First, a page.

Reciprocity, Part 1 of 2

Pairing: Well, none, really...but it's a pretty fuzzy line Jane and Maura have goin' on

Spoilers: "See One, Do One, Teach One" and "Boston Strangler Redux"

Disclaimer: The only thing that's mine is the plot, such as it is.

Note: The second of four stories that attacked my brain after Thanksgiving. I suppose the fact that it's now March is testament to the nitpicker perfectionist in me. It was inspired, of all things, by a rerun of The Big Bang Theory, in which Sheldon says, "The foundation of gift giving is reciprocity." I'm a sucker for hurt/comfort fics (my very first story ever was) and I decided that I'd give both ladies a chance to be...reciprocal, so to speak.

A week had passed since Leahy was taken into custody, and the department was still in chaos.

The press had had a field day with the copycat killings and although everyone from beat cops up to and including the damn police chief had tried to be vague about Leahy's motive, the attempt had lasted less than twenty-four hours. By dinnertime the next day, it had been all over the news.

Damn the Boston Strangler, whoever he was, anyway. First modern serial killer to get the media all riled up, and here he was doing it again. No matter who the real Strangler was, Leahy hadn't killed him – he'd just renewed the aura, the mystique.

And the media was eating it up.

Sometimes, Jane thought, it would pay to know someone who worked for the press.

Grant had been holed up in his office all day, every day, trying to find some way to salvage the situation – and his own reputation.

Far as she was concerned, that was just fine.

It wasn't that Grant was awful, per se; it was just that she'd worked so hard to become Detective Rizzoli and now her boss – her damn boss – remembered the awkward, ungainly teenager she'd been. Remembered the girl who could take on all the guys in just about any sport on weekends and whip their butts in the classroom come Monday morning.

Hell, he probably remembered her application essay for BCU – their damn College Writing teacher had read it to the entire class after she'd asked him to read it over.

At least no one knew she'd actually gotten in – all she needed was for the department to know she was smart.

It was bad enough being a girl.

She'd gotten out of the whole Leahy mess with nothing worse than a verbal reprimand for smuggling evidence out of lockup, but she wasn't too torn up about it. Nothing could be put in her official record since – officially – the damn stuff was supposed to be in a safe somewhere.

Seeing Joey's mug in the paper had sent her mother clear over the edge, though. She'd called three times a day each of the past three days to make sure that she was being polite to her new boss – who, as far as Angela was concerned, was still the charming youngster she'd met at catechism class all those years ago.

And, Jane was pretty sure, to make sure she was considering sucking up in…other…ways.

She was typing up what she hoped would be her final word on the matter, at least until she and Maura were inevitably called in to testify, when it started.

She was able to brush off the first few errors as distraction, but as she pecked away at the keyboard, she slowly became aware that the usual ache was morphing into something…else.

Damn it.

She took a moment to stretch her fingers, then got up and got a cup of coffee, nursing it with both hands; sometimes that would stop it.

The warmth felt good, but when she went back to the keyboard, her fingers felt slow, clumsy, and she was now making more errors than she was typing correct letters.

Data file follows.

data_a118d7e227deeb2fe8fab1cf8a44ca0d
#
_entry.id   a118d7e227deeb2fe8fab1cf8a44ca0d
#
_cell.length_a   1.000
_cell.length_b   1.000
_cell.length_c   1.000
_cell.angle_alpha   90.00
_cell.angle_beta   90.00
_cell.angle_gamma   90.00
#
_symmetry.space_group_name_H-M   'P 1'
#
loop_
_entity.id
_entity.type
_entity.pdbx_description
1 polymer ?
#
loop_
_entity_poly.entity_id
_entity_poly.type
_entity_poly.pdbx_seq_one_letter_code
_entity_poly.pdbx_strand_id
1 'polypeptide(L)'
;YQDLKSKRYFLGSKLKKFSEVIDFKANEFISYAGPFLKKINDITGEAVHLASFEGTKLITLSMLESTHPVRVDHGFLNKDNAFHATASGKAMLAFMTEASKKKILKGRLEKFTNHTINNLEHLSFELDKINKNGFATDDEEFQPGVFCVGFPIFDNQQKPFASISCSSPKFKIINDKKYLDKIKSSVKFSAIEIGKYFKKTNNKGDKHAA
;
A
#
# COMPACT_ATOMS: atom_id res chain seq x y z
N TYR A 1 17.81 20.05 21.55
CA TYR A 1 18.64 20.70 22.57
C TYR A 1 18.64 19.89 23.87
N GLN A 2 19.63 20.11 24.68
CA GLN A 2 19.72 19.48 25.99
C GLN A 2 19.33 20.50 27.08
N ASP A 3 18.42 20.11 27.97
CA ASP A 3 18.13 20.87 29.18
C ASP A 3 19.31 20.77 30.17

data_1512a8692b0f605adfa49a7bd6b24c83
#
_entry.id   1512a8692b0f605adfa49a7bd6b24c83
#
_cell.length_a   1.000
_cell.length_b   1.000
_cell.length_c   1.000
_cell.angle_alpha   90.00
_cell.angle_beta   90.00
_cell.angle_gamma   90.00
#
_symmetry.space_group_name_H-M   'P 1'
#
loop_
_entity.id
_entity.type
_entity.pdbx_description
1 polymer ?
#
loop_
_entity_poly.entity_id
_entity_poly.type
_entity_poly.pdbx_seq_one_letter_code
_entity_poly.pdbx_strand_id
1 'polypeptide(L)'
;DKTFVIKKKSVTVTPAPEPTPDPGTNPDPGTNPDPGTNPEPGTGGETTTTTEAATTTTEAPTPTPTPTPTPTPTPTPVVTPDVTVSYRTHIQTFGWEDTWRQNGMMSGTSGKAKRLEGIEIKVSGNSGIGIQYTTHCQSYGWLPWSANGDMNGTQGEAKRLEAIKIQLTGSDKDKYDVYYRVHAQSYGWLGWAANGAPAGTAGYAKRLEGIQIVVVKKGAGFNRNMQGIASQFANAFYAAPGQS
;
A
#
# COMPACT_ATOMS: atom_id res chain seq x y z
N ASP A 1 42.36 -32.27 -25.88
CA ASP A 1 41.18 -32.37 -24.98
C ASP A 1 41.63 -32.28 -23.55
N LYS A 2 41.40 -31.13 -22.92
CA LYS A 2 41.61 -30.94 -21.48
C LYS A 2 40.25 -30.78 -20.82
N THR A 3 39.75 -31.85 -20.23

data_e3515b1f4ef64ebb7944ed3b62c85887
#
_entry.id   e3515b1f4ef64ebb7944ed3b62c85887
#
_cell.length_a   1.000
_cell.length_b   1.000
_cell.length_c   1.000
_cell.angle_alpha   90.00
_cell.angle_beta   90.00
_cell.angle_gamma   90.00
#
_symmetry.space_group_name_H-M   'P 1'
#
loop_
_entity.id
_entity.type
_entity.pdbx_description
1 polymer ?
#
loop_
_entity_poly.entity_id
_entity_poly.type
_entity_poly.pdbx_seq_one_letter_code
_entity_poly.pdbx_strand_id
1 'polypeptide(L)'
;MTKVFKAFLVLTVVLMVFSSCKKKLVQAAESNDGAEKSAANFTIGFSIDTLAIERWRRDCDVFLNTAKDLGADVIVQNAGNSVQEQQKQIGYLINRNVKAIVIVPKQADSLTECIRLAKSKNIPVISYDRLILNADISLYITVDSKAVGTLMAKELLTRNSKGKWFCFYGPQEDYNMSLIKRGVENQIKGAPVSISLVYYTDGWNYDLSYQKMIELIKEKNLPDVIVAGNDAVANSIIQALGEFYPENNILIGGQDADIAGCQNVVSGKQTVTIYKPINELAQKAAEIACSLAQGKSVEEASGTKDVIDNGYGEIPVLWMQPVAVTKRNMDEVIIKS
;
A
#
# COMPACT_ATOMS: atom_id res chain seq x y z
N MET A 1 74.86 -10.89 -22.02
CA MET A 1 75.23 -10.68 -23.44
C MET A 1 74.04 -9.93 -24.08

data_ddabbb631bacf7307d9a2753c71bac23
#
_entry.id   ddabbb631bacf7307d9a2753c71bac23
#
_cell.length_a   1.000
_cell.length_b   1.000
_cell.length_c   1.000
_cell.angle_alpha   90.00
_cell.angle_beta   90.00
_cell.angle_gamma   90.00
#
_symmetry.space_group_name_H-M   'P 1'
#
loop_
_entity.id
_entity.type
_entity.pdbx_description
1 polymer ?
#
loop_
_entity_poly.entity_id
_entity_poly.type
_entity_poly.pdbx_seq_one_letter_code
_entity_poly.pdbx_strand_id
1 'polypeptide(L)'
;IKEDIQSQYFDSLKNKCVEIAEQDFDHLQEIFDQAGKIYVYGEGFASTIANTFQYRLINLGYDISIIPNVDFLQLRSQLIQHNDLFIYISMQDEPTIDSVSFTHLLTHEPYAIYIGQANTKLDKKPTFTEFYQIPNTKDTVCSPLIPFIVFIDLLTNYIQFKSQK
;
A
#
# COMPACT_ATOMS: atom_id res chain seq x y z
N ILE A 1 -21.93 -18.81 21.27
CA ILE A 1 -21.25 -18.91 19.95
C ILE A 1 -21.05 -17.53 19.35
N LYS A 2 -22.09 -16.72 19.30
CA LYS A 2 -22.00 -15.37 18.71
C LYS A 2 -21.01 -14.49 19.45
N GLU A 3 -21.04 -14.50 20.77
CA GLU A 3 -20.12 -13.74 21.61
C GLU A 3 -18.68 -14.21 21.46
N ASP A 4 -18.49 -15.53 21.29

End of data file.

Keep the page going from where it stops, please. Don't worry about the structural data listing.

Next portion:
Damn it. Damn it, damn it, damn it.

Finally, she shoved her chair back in frustration. "I'm – "

"Morgue," Frost said without even looking up from the paperwork he was filling out. "Got it."

She shook her head, stalking through the squad room and to the elevators before it occurred to her to wonder why he'd come to that conclusion when there were no pending autopsies.

Or to wonder why he was right.

Instead, she just reached out to push the down arrow, noting with an internal wince the staggering amount of effort and concentration it took to convince her index finger to move at all, then everything went gray for a long moment when her entire arm exploded into agony.

She managed, somehow, to stifle the moan, but couldn't stop herself from barking a curse. It drew a few curious eyes, but most of the department was used to her mercurial moods and they went back to their business without a second glance.

It had been a long time since the nerves in her hand had gone this crazy, and it was all she could do to walk into the elevator and wait for the doors to close before she doubled up, waited out the worst of the storm, and then pushed the basement button with her right hand, which blazed in pain of its own.

This time, without prying eyes to bolster her courage, she couldn't quite stifle the whimper, and she hated herself for it.

When the elevator stopped at the morgue, she made the mistake of making a fist to stretch the stiffened muscles in her hands, only for the pain to flare up again. In frustration, she viciously kicked the elevator wall, then kicked it again just because the pain in her foot made the pain in her hand easier to bear.

"Hold the door, please!"

She kicked the wall once last time, even knowing that Maura would surely hear it, then stuck her foot in front of the doors to keep them open.

Maura took one look at her, frowned deeply, and demanded, "What's wrong?"


She held the "Door Open" button and stared at her. "I don't believe you."

"Oh? And why is that?"

Maura raised an eyebrow, outwardly unfazed by Jane's harsh tone. "You're very pale. Your hands are shaking. And you kicked the elevator."

Jane struggled for composure. "Just…it's nothing."

"No…it's not." Maura glanced at her shaking hands, then at her strained, drawn face. "Come with me," she said, breezing back out of the elevator.

"Maura – "

She stopped and turned, looking Jane over head to toe, then put her hands on her hips and raised both eyebrows. Jane rolled her eyes but followed her through the morgue and into her office.

"Does this happen often?" Maura said after she closed and locked the door, knowing her only chance of getting a truthful answer lay in assuring Jane of her privacy.

Jane winced and wrapped her arms around herself, dropping onto the couch with a sigh.


Maura busied herself with arranging some papers on her desk, observing Jane out of the corner of her eye as she fidgeted uncomfortably.

Finally, she met Maura's eyes and slowly put her hands down in her lap.

"I was typing," she said hoarsely. "They got clumsy. And my palms…started aching. Then I went to push the button on the elevator and – Maura, they…hurt."

"What can I do?"

Jane shook her head. "Nothing. When they get like this…nothing. I've tried hot showers. Icy Hot. Heat pads. Ice packs. Cold…cold is bad, but hot doesn't help."